I’m off on my yearly trip to South Carolina, this year, with Anita. Lee has a house to close on, or had one, which explains why we are flying.
The plane to Charlotte was very pleasant. I did not feel squished, and all aspects have gone smoothly. We even got some legit Carolina barbecue, recommended by my frequent flyer friend Mike Y.
The best thing, though, is that I read a WHOLE book today. Ahhh. That means real vacation to me! I’ll review the book tomorrow once we get from our guest-night hotel and get to the condo we have for the week.
I intend to look at many birds and maybe go horseback riding! Hilton Head beckons.
I read a lovely article today about a woman who was overwhelmed and realized the work she was doing had nothing to do with her actual talents or things she enjoyed doing. She got therapy, pondered a while, and POOF, she’s now living on a goat farm in a yurt, perfectly happy to enjoy a quiet life.
I’m happy for her. As she pointed out, it’s not a character flaw to be someone who shudders at the idea of trying to “make it” and cramming as much as possible to achieve some new goal every few months or climbing the corporate ladder until you “win.” Knowing full well that most people aren’t going to “make it” or “win,” it’s probably a good idea to take comfort in more modest goals and aspirations that allow you to live a full but not overfull life.
Looking at the list of things I’m involved with lately, you’d think I am among the over-achieving group and that I am trying to “win” at something. Most organizations volunteered for? Most confusing schedule? I sure don’t look like a very good hermit.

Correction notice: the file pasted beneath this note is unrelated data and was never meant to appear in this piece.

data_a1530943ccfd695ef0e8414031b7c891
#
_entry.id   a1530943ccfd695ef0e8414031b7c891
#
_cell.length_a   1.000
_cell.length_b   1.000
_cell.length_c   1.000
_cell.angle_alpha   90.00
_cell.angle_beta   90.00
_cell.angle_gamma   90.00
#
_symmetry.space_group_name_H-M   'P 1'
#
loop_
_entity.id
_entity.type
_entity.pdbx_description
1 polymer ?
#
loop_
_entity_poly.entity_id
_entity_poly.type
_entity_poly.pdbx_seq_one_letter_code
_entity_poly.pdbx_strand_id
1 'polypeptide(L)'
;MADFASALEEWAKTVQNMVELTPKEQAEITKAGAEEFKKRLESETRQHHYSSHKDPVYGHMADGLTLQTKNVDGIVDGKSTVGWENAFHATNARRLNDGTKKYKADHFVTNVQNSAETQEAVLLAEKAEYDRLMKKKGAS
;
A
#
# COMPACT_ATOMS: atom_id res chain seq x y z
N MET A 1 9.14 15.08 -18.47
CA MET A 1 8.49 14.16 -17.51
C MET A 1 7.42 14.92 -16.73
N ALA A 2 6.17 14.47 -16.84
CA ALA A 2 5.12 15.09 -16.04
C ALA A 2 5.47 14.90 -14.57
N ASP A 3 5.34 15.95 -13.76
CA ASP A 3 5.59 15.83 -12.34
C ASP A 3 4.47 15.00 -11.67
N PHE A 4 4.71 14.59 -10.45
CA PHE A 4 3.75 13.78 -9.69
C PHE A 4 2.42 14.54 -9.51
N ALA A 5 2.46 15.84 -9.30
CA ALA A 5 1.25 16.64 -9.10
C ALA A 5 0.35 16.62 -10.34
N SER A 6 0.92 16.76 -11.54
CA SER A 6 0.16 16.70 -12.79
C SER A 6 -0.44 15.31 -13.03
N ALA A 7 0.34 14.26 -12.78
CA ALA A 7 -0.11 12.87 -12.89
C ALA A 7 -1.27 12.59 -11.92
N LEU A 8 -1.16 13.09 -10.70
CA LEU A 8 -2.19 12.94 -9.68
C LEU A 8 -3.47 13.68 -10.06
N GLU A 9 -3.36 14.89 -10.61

Here’s a random fact about me: I really love to read memoirs, especially of my favorite musicians from the seventies. Some are definitely better than others (like Keith Richards’ memoir, dang that was some good writing). So, I had this book by Elton John pre-ordered and got it the day it was published last week. I’d enjoyed the movie a lot, especially the costumes that were exactly like what he wore in real life, but I was interested to see if his own words differed from the cinematic portrayal.
Luckily I finished the other book I was reading, so I could delve right into this one. And delve I did. At first I didn’t like the writing all that much, but soon enough, I was trying to keep my eyes open every night so I could read more. Yep, he was an interesting guy. He is also an honest guy. No sugar-coating of his less than stellar qualities for him!
I’ve read a couple of books recently where the author remarks that random decisions or meetings changed the course of their lives dramatically and mused about what would have happened if person X hadn’t been in the shopping center on the right day, or whatever. Elton John does this, too, but I liked his conclusion that all his mistakes, lucky coincidences, and random choices made him the happy man he is today, so it’s all fine by him.
I have to second that, myself. Every “mistake” contributes to your growth and wisdom.